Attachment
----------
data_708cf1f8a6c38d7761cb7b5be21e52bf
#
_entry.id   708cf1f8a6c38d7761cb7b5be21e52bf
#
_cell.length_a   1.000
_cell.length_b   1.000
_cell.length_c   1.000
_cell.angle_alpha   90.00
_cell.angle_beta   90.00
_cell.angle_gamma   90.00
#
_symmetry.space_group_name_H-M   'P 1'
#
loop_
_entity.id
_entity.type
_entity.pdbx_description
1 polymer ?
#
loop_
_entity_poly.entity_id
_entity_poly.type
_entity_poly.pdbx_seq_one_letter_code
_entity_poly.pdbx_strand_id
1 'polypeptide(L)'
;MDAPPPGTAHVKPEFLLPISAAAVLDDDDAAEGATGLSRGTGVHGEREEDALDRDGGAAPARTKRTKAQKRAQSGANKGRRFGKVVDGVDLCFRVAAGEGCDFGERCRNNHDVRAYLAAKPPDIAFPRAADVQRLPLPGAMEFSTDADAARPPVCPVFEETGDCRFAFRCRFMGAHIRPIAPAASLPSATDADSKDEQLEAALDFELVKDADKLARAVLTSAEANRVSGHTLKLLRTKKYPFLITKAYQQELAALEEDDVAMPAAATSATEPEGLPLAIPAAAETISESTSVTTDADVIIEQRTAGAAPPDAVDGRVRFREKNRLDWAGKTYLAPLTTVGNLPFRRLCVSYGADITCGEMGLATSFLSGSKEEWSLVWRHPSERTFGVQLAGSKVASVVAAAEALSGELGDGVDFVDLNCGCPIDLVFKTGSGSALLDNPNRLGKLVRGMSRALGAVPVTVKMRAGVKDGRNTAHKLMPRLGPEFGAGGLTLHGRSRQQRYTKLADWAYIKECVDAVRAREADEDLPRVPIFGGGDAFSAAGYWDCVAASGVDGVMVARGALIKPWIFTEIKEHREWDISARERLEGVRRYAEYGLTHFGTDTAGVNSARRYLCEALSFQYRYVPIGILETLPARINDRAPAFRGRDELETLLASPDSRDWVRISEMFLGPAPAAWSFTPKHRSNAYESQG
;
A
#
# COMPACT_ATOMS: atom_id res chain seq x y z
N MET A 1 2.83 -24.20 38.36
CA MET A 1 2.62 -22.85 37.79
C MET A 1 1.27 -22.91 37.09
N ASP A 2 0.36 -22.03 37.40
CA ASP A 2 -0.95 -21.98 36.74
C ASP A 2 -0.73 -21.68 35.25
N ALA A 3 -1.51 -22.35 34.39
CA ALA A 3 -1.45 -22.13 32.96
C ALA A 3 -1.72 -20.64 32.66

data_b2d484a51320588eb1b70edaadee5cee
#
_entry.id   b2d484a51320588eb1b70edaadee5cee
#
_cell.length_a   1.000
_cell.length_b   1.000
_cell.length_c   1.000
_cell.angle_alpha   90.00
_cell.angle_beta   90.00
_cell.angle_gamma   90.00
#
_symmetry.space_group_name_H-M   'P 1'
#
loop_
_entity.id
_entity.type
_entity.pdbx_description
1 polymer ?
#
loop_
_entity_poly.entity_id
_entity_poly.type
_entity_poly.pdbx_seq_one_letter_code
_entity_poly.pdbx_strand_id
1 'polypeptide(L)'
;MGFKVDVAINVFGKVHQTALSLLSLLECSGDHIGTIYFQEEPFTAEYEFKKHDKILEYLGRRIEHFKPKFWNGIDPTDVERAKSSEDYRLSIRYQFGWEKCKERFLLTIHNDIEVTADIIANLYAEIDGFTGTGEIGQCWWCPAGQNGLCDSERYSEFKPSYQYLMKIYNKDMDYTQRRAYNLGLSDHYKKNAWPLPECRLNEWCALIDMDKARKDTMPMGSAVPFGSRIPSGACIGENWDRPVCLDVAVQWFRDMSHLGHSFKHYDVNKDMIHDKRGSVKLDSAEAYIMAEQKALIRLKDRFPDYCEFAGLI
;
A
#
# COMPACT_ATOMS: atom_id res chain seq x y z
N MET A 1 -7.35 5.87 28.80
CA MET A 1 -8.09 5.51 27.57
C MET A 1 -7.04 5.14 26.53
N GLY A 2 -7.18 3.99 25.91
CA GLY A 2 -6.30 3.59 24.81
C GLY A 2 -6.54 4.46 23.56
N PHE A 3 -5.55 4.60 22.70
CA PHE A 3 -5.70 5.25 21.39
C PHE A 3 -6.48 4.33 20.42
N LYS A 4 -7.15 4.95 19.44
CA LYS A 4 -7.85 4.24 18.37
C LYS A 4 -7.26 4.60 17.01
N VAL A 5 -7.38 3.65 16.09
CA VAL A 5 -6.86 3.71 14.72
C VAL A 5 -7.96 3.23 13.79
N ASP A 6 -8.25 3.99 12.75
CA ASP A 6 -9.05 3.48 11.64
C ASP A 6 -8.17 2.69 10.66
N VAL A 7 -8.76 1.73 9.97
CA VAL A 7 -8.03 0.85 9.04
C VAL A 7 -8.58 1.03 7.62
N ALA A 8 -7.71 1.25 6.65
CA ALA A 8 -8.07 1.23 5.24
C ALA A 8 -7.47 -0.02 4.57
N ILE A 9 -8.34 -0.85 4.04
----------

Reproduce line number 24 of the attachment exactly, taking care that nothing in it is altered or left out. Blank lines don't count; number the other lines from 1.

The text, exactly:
_entity_poly.pdbx_strand_id